Shirley Plaag named director of Office of Evangelization and Faith Formation
In today’s fast-paced, changing culture, the best method of leading souls to heaven remains the one demonstrated by Jesus 2,000 years ago.
“The beauty of it is we don’t have to reinvent the wheel,” said Shirley Plaag, the Diocese of Peoria’s new Director of Evangelization and Faith Formation.
Jesus made disciples, said Plaag, by proclaiming the Good News to them, calling them to conversion, walking with them on their journey, and then sending them to repeat the process with others.
“This is Christ’s method and it’s timeless,” said Plaag, a native of Peoria who has been on the diocesan staff since late 2014, including the last two years coordinating evangelization and faith formation efforts in the diocese such as the annual youth rally, Diocesan Institute, and Valentine Date Night.
Making disciples is even woven into Plaag’s job description.
“This office assists both the clergy and lay faithful in the task of making disciples,” according to the diocesan announcement of Plaag’s new role. The office will provide resources to parishes and schools to help form Catholic men and women in outreach and catechetical work in many areas: marriage and family life, youth and young adult ministry, parish catechesis, and leadership training.
“A lot of parishes struggle to have enough people who are committed and qualified and feel capable of the task of evangelization,” said Plaag, a 2005 graduate of Peoria Notre Dame High School who went on to earn a bachelor’s degree in theology and catechetics from Franciscan University in Steubenville.
“So one of the goals of this office is leadership formation and development,” she told The Catholic Post, “especially of the lay leaders in our parishes, to be able to equip them with the tools to be able to make disciples within the parish.”
A disciple, Plaag explained, is someone who has encountered Christ, has a relationship with him, and allowed that relationship to transform his or her life.
Discipleship, then, is when that person leads others — maybe only one or two at a time — to encounter and fall in love with the Lord.
“Everything we already do in the parish is set up to do this,” said Plaag. But an emphasis of what St. John Paul II called the “new evangelization” is personal witness. And that applies not only to individuals but catechists who may have a classroom full of children.
More than just teaching doctrine, “it takes a genuine witness of faith of how Christ has transformed their own lives in order to attract others to want to know what they have,” said Plaag. “That’s where the leadership formation is important. “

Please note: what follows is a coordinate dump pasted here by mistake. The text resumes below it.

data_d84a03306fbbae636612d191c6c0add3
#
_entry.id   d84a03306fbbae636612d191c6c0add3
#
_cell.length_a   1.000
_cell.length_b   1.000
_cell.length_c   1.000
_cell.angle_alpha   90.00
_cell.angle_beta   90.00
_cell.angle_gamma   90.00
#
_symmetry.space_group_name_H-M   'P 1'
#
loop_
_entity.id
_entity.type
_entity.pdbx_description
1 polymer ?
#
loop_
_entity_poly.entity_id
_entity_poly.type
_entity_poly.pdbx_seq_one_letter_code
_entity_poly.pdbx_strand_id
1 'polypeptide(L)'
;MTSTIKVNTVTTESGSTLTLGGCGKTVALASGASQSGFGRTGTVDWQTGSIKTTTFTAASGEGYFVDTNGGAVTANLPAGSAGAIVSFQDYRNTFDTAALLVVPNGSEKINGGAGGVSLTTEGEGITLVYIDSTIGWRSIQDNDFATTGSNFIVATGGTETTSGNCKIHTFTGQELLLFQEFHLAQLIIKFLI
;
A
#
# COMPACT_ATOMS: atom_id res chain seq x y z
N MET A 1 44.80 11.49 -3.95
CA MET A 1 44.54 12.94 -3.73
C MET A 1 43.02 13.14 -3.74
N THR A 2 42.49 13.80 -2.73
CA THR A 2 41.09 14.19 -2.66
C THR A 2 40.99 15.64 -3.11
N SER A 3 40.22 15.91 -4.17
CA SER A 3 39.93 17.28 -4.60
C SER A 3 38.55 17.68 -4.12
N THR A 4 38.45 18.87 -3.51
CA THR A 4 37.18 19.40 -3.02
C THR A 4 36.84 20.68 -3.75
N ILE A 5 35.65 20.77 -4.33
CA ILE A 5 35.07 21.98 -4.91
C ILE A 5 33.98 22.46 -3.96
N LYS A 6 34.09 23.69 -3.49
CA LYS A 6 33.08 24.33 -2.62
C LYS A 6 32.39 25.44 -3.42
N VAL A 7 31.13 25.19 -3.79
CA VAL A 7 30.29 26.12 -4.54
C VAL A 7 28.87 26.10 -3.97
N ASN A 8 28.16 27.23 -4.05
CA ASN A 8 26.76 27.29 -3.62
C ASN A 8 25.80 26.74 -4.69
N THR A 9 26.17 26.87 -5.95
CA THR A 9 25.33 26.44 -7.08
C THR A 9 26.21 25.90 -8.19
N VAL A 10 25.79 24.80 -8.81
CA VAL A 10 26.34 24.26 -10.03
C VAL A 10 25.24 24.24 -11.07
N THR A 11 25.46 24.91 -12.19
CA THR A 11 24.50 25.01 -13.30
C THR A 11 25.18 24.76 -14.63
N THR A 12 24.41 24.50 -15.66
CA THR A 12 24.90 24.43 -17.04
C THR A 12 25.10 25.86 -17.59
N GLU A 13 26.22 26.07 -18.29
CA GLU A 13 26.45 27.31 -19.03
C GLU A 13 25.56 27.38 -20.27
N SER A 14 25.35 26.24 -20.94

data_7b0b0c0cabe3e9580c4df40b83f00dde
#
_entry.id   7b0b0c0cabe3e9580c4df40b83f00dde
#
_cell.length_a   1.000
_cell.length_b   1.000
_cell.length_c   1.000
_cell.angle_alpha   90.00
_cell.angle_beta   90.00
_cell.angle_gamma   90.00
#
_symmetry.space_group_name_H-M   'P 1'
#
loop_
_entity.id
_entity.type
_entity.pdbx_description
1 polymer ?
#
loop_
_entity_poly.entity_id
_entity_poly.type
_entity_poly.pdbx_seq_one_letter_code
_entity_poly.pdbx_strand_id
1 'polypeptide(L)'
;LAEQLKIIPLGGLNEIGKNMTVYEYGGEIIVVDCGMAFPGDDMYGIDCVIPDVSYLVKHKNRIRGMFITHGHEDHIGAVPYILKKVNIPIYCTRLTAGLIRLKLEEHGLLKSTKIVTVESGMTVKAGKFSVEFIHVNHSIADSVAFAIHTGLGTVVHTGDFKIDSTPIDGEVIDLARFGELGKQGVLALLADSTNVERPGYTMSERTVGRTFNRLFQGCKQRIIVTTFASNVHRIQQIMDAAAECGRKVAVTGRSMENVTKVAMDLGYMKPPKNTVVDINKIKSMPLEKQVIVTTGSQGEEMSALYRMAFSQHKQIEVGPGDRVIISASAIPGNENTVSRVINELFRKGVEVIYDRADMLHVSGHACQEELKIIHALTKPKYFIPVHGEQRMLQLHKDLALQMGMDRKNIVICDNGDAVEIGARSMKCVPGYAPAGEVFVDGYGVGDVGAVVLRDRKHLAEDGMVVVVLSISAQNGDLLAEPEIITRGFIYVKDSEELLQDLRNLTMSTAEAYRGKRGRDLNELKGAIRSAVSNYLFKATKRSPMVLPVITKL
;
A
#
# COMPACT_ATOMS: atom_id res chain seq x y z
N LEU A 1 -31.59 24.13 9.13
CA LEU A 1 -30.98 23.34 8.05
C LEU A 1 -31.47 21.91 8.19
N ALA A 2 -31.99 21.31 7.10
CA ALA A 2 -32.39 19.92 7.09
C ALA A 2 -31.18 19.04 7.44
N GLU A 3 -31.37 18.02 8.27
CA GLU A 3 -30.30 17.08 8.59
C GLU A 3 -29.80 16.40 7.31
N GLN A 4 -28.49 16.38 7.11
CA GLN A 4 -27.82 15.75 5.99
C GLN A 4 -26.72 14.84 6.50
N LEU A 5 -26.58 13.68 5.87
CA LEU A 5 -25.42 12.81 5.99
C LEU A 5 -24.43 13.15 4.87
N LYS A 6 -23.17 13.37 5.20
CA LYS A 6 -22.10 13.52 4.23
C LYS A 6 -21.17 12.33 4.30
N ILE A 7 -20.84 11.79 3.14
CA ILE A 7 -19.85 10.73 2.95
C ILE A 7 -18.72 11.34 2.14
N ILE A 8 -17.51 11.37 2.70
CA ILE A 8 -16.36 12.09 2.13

BACKGROUND INCLUDES TEACHING, SERVICE
After earning her college degree, Plaag’s own leadership formation has included a year as a house mother for women in crisis pregnancies at St. Gianna’s Maternity Home in North Dakota; work at the Lagron-Miller religious supply company in Peoria; and service as a religion teacher at St. Mary School in Kickapoo and later as a director of religious education at Corpus Christi and St. Patrick parishes in Galesburg and Sacred Heart in Abingdon.
She will be assisted in the Office of Evangelization and Faith Formation by Karley Bates, who joined the staff as programs coordinator earlier this month. (See related story.)
Plaag and Bates are studying how best to respond to the needs of parishes.
“A lot is still in formation,” said Plaag. “There are so many different age groups and different areas to minister to that right now we’re very carefully discerning how to create that structure.”
Plans already in place include shifting the diocesan youth rally from November to the spring starting next year. A three-day, eucharistic-centered youth retreat called “Abide in Me” will be offered this fall at Corpus Christi School in Bloomington.
The Diocesan Institute will also be changing dates. Traditionally held in June, it will be moved to August in 2018, just before the start of school and parish religious education classes.
The Valentine Date Night will be expanded with an optional marriage enrichment program prior to the Mass with Bishop Jenky. Marriage preparation will continue to take place regionally.
Plaag hopes to meet with pastors and directors of religious education in the coming months to assess needs.
“We have such a geographically diverse diocese that the need of a parish in one area is not the need in another,” said Plaag, a member of St. Philomena Parish in Peoria. “What are some things that are universal, and what are things we can help motivate the parishes to do on their own?”